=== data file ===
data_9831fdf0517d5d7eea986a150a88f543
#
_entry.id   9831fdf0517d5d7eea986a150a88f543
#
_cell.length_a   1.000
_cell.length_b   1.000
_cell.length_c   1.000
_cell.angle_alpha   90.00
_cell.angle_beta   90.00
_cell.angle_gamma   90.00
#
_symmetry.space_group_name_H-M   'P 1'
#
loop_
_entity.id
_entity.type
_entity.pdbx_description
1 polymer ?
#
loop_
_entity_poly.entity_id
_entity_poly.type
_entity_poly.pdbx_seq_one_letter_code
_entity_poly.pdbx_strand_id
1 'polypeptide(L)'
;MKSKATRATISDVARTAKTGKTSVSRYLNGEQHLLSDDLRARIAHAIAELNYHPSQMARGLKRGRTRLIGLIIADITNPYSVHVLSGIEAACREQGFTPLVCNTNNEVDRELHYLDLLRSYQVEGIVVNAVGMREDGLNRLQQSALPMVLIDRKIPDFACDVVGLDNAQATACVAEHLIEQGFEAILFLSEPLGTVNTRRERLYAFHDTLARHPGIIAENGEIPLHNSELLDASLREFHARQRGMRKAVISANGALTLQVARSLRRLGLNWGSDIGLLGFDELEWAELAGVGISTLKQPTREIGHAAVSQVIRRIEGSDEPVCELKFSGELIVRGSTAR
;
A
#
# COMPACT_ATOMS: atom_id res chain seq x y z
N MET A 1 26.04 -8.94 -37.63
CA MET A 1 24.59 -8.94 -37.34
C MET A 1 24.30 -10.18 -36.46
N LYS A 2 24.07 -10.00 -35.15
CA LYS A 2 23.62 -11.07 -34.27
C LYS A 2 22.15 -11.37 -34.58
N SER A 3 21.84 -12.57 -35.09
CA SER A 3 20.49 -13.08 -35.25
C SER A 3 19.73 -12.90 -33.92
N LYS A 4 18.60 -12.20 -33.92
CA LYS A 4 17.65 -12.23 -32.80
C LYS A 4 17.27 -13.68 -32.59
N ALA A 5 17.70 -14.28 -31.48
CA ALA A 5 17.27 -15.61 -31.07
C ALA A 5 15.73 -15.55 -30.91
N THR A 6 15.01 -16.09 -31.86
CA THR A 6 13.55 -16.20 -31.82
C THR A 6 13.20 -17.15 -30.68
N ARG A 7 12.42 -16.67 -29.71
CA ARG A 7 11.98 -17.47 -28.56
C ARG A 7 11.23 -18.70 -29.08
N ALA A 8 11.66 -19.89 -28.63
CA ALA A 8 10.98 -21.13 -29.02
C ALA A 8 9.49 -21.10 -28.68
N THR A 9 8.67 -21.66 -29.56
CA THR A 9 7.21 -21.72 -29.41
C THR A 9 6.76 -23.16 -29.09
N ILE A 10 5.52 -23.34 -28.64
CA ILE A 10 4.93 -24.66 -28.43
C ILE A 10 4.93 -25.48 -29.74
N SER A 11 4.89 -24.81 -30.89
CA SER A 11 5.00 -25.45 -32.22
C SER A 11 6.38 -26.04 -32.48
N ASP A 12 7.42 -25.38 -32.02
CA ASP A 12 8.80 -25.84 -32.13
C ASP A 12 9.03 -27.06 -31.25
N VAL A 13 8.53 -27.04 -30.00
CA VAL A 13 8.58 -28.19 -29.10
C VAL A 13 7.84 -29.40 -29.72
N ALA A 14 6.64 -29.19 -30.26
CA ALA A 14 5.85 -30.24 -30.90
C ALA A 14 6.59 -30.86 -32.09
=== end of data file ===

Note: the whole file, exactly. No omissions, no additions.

data_9831fdf0517d5d7eea986a150a88f543
#
_entry.id   9831fdf0517d5d7eea986a150a88f543
#
_cell.length_a   1.000
_cell.length_b   1.000
_cell.length_c   1.000
_cell.angle_alpha   90.00
_cell.angle_beta   90.00
_cell.angle_gamma   90.00
#
_symmetry.space_group_name_H-M   'P 1'
#
loop_
_entity.id
_entity.type
_entity.pdbx_description
1 polymer ?
#
loop_
_entity_poly.entity_id
_entity_poly.type
_entity_poly.pdbx_seq_one_letter_code
_entity_poly.pdbx_strand_id
1 'polypeptide(L)'
;MKSKATRATISDVARTAKTGKTSVSRYLNGEQHLLSDDLRARIAHAIAELNYHPSQMARGLKRGRTRLIGLIIADITNPYSVHVLSGIEAACREQGFTPLVCNTNNEVDRELHYLDLLRSYQVEGIVVNAVGMREDGLNRLQQSALPMVLIDRKIPDFACDVVGLDNAQATACVAEHLIEQGFEAILFLSEPLGTVNTRRERLYAFHDTLARHPGIIAENGEIPLHNSELLDASLREFHARQRGMRKAVISANGALTLQVARSLRRLGLNWGSDIGLLGFDELEWAELAGVGISTLKQPTREIGHAAVSQVIRRIEGSDEPVCELKFSGELIVRGSTAR
;
A
#
# COMPACT_ATOMS: atom_id res chain seq x y z
N MET A 1 26.04 -8.94 -37.63
CA MET A 1 24.59 -8.94 -37.34
C MET A 1 24.30 -10.18 -36.46
N LYS A 2 24.07 -10.00 -35.15
CA LYS A 2 23.62 -11.07 -34.27
C LYS A 2 22.15 -11.37 -34.58
N SER A 3 21.84 -12.57 -35.09
CA SER A 3 20.49 -13.08 -35.25
C SER A 3 19.73 -12.90 -33.92
N LYS A 4 18.60 -12.20 -33.92
CA LYS A 4 17.65 -12.23 -32.80
C LYS A 4 17.27 -13.68 -32.59
N ALA A 5 17.70 -14.28 -31.48
CA ALA A 5 17.27 -15.61 -31.07
C ALA A 5 15.73 -15.55 -30.91
N THR A 6 15.01 -16.09 -31.86
CA THR A 6 13.55 -16.20 -31.82
C THR A 6 13.20 -17.15 -30.68
N ARG A 7 12.42 -16.67 -29.71
CA ARG A 7 11.98 -17.47 -28.56
C ARG A 7 11.23 -18.70 -29.08
N ALA A 8 11.66 -19.89 -28.63
CA ALA A 8 10.98 -21.13 -29.02
C ALA A 8 9.49 -21.10 -28.68
N THR A 9 8.67 -21.66 -29.56
CA THR A 9 7.21 -21.72 -29.41
C THR A 9 6.76 -23.16 -29.09
N ILE A 10 5.52 -23.34 -28.64
CA ILE A 10 4.93 -24.66 -28.43
C ILE A 10 4.93 -25.48 -29.74
N SER A 11 4.89 -24.81 -30.89
CA SER A 11 5.00 -25.45 -32.22
C SER A 11 6.38 -26.04 -32.48
N ASP A 12 7.42 -25.38 -32.02
CA ASP A 12 8.80 -25.84 -32.13
C ASP A 12 9.03 -27.06 -31.25
N VAL A 13 8.53 -27.04 -30.00
CA VAL A 13 8.58 -28.19 -29.10
C VAL A 13 7.84 -29.40 -29.72
N ALA A 14 6.64 -29.19 -30.26
CA ALA A 14 5.85 -30.24 -30.90
C ALA A 14 6.59 -30.86 -32.09